Not Okay, Player: 5 Samples Of Martin Luther King, Jr. That Should Never Have Been Cleared
Here’s our list of 5 Martin Luther King, Jr. samples that should never have been cleared!
This March it will be 53 years since Dr. Martin Luther King, Jr. lead one of the largest political rallies for equal human rights in United States history with the March On Washington, DC. Students, artists, thinkers, activists, preachers and laymen from all walks of life came in the hundreds of thousands from points across the country to hear what the King had to say.
Since that March, ever more musicians, rappers and acts have attempted to harness the power of the immortal “I Have a Dream” speech for their own projects. Perhaps they were inspired by the Civil Rights activist’s rhythm, cadence and melody or wanted to claim their own stake as Children of The Dream…or maybe they are just hanging off the damn bandwagon, trying to catch a little reflection off Dr. King’s glory to shine on their own subpar talent.
This is a trend that seems to be increasing from both directions, so to speak. On the one hand, the hip-hop generation has always had a more problematic relationship to MLK and the Civil Rights movement than its parents did. Contrast, for instance, the number of Malcolm X clips, samples and photos that have graced rap albums and videos. Or better yet, contrast the role Stevie Wonder played in getting King recognized with a national holiday to OutKast’s ambivalent, devil-may-care attitude towards “Rosa Parks” (“A-ha, what’s that fuss? / Everybody move to the back of the bus.”). Fast-forward another decade and find rap’s offspring even more estranged from the martyrs of the Civil Rights era, with Li’l Wayne (and even, to a lesser extent, Kanye West) shocking their elders and offending by dropping the name of Emmett Till simply as a metaphor for “beat-up”–as applicable to rough sex or car accidents as to martyrdom in the cause of human dignity.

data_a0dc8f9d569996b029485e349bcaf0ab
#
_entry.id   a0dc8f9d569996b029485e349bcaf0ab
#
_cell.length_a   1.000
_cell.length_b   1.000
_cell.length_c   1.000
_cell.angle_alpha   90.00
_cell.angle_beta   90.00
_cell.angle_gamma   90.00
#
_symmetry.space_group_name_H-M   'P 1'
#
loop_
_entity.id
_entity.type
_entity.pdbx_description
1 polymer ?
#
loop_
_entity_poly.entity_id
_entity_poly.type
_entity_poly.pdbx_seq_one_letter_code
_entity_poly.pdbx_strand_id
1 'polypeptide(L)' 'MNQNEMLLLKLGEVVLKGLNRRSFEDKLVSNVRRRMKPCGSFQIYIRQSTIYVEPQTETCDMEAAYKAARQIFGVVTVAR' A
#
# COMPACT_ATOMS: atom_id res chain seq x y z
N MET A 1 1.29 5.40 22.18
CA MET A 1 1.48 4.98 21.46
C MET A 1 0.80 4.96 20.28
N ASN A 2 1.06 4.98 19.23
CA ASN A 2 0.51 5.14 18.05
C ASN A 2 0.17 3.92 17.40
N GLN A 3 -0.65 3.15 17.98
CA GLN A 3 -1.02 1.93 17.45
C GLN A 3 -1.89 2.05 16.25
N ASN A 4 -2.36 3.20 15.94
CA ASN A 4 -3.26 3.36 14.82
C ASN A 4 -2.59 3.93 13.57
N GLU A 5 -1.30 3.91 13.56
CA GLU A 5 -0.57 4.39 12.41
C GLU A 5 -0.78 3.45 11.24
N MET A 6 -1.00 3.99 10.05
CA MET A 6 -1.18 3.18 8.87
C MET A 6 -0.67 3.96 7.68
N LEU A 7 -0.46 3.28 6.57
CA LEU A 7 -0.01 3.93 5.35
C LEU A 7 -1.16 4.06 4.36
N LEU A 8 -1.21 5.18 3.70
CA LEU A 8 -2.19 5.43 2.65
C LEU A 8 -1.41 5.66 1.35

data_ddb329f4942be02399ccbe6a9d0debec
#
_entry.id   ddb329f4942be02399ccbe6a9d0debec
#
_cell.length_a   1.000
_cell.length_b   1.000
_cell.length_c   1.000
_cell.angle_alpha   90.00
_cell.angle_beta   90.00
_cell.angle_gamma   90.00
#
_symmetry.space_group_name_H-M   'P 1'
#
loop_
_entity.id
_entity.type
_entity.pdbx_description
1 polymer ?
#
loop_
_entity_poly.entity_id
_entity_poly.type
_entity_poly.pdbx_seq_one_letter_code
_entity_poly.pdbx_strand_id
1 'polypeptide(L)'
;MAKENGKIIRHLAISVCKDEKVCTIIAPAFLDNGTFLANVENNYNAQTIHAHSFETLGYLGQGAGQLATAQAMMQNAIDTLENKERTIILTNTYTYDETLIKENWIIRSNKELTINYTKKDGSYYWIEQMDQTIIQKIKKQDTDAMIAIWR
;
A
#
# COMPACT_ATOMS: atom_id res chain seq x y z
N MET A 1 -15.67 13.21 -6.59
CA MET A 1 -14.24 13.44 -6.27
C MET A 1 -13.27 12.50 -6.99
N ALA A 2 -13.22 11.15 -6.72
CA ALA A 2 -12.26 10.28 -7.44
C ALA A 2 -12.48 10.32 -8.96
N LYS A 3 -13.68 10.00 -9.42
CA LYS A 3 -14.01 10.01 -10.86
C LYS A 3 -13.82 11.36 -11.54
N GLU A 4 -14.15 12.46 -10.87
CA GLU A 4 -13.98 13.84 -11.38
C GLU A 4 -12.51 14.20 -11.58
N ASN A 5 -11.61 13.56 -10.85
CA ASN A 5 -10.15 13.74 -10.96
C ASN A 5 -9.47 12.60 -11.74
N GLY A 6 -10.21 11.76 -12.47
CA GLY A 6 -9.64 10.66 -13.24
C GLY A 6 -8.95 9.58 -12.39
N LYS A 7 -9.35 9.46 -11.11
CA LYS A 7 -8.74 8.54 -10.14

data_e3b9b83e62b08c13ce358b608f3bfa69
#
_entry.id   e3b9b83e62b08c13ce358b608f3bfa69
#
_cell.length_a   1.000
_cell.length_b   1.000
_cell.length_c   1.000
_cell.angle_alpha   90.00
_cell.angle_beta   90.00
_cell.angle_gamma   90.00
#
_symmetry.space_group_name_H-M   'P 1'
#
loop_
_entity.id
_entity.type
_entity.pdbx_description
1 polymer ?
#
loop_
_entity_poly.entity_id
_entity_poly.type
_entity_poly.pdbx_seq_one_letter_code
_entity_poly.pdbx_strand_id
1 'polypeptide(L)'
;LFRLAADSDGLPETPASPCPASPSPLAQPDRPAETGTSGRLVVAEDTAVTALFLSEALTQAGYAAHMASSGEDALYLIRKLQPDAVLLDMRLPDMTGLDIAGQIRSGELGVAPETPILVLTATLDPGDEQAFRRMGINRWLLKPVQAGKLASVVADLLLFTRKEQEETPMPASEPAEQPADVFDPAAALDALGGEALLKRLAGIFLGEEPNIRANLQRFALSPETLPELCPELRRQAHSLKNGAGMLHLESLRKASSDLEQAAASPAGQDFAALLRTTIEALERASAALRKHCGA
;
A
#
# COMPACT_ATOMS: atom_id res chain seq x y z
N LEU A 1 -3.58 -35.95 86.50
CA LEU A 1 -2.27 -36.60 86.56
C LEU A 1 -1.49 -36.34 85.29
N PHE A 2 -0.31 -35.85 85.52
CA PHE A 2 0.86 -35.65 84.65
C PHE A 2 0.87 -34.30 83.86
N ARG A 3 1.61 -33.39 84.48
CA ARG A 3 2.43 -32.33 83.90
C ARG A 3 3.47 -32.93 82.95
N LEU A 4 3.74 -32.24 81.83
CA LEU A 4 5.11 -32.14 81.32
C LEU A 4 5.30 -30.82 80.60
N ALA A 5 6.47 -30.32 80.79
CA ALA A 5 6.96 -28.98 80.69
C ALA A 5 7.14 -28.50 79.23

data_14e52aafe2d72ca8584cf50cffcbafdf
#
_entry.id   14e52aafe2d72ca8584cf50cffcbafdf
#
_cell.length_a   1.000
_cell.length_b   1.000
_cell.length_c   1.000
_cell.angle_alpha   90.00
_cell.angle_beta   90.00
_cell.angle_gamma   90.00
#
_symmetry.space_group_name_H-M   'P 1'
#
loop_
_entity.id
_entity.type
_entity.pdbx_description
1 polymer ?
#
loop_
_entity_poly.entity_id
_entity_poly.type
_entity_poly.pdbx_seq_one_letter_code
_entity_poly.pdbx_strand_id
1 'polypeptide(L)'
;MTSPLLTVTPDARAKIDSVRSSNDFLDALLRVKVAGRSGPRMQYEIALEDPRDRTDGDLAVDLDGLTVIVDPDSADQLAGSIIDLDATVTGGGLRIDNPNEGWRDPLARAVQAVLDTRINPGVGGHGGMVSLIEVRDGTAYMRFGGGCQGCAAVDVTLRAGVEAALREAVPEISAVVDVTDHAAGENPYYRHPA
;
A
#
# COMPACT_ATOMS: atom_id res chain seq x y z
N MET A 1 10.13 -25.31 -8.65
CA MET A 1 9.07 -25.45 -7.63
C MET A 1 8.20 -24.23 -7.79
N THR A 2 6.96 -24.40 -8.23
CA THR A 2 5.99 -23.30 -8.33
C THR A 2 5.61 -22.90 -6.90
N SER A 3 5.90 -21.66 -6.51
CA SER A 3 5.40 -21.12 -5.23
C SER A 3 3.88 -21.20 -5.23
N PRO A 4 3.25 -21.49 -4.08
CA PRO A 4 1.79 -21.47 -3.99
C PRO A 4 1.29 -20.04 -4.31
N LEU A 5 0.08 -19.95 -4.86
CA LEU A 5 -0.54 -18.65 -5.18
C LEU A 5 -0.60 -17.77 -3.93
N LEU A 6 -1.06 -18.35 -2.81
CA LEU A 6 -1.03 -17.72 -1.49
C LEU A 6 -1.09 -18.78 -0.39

On the other, as Martin Luther King, Jr’s legacy has become more recognized by the mainstream–moving his symbolic role from rebel to national hero, from outsider speaking truth to power to centerpiece of Barack Obama‘s presidential campaign–it has become ever more malleable and meaningless. Especially since Obama stormed the 2008 election cycle with moving invocations of King’s themes, it has been seen as the thing to do–for everybody. And when we say everybody, we mean in the past few years King has been name-checked by everybody from from Glenn Beck to Ted Cruz, twisting his words in ever more contorted loops to try to make them support everything from the segregationist spirit of school choice to hateful opposition to marriage equality.
This absurd flattening of MLK’s words is reflected in the world of music as well. In some sense, he is an icon who belongs to everybody the same way Che Guevara, Bob Marley and JFK have become pop art graphics on t-shirts and hackey sacks. But maybe 2016 is a good time to draw the line and say MLK’s words should not be mouthed by everybody, regardless of intent. They should not be chopped, screwed or twisted into moral cover for every creepy thought that pops into your head. Being music-minded, we started with samples of MLK’s actual, recorded words in drawing our personal line in the sand. In other words: please stop jacking Dr. King’s words to add gravitas and righteousness to your questionable morality tales or as a grandiose metaphor for your fuckery!
Without further ado, here’s our list of 5 Martin Luther King, Jr. samples that should never have been cleared! Check out our selection below and share your thoughts with us on Twitter.